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Gold prices hold steady ahead of Fed verdict

Gold prices held steady on Tuesday as traders broadly remained on the sidelines ahead of an expected rate cut from the US Federal Reserve this week.

Fundamentals Spot gold was steady at $1,497.40 per ounce, as of 0112 GMT. US gold futures were down 0.4 per cent at $1,504.9 per ounce. Oil exporter currencies held firm, while the US dollar found broad support as recent attacks on Saudi oil facilities and the threat of military action in the region buoyed crude prices, while stocks were under pressure. US President Donald Trump on Monday said it looked like Iran was behind attacks on oil plants in Saudi Arabia but stressed he did not want to go to war, while the attacks sent oil prices soaring and raised fears of a new Middle East conflict. The weekend bombings of Saudi Arabia's main oil refinery have already stoked Trump to pressure the US Fed to lower rates.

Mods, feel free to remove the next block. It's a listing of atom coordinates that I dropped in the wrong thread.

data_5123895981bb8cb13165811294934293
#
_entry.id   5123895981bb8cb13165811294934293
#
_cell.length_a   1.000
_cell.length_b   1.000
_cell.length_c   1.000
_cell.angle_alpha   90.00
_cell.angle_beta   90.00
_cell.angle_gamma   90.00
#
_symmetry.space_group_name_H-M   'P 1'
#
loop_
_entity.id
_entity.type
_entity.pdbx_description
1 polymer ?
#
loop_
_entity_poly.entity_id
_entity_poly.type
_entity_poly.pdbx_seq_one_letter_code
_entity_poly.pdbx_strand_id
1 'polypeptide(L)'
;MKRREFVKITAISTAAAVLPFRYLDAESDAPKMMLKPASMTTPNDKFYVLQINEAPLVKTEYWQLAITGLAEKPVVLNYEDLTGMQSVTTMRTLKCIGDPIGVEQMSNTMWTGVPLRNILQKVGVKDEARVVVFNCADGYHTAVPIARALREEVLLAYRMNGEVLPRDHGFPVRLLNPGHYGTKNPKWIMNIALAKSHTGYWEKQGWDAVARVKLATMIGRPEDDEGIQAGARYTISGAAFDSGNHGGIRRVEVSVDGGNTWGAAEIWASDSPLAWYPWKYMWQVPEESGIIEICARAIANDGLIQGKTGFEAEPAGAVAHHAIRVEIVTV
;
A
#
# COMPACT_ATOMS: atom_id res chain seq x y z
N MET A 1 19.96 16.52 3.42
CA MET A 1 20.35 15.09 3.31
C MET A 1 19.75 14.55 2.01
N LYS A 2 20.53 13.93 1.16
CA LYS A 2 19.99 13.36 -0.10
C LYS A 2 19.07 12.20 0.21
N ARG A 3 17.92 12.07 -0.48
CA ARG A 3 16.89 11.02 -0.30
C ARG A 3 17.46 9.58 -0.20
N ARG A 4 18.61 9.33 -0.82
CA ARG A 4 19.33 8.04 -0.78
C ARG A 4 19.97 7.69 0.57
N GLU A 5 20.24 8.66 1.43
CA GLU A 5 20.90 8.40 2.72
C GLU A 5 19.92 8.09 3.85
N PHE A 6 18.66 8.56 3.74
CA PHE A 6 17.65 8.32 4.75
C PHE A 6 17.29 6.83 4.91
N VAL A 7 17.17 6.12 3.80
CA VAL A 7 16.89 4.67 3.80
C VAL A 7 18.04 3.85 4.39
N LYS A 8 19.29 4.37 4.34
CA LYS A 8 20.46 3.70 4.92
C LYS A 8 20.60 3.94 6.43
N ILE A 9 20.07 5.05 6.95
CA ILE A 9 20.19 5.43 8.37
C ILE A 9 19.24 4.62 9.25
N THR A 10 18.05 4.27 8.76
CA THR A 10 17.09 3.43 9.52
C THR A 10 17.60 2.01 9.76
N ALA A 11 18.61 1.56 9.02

Deputy-level US-China trade talks are scheduled to start in Washington on Thursday, the US Trade Representative's office said on Monday, paving the way for high-level talks in October aimed at resolving a bitter trade war.

Britain's Boris Johnson said on Monday that a Brexit deal was beginning to emerge, but the European Union said he offered nothing to break the impasse during a visit to Luxembourg where he was harangued loudly by protesters and rebuked for trying to shift the blame.

Credit rating agency Moody's changed its outlook on Hong Kong's rating to "negative" from "stable" on Monday, reflecting what it called the rising risk of "an erosion in the strength of Hong Kong's institutions" amid the city's ongoing protests.

Trump said on Monday that the United States has reached initial trade agreements with Japan on tariff barriers and digital trade that will not require congressional approval.

Gold prices look to have established a new floor at $1,500 per ounce, Kinross Gold Corp's chief executive officer said on Monday, giving the Canadian miner confidence to push ahead with expansion plans at a key West African mine.

Courtesy - Economic Times



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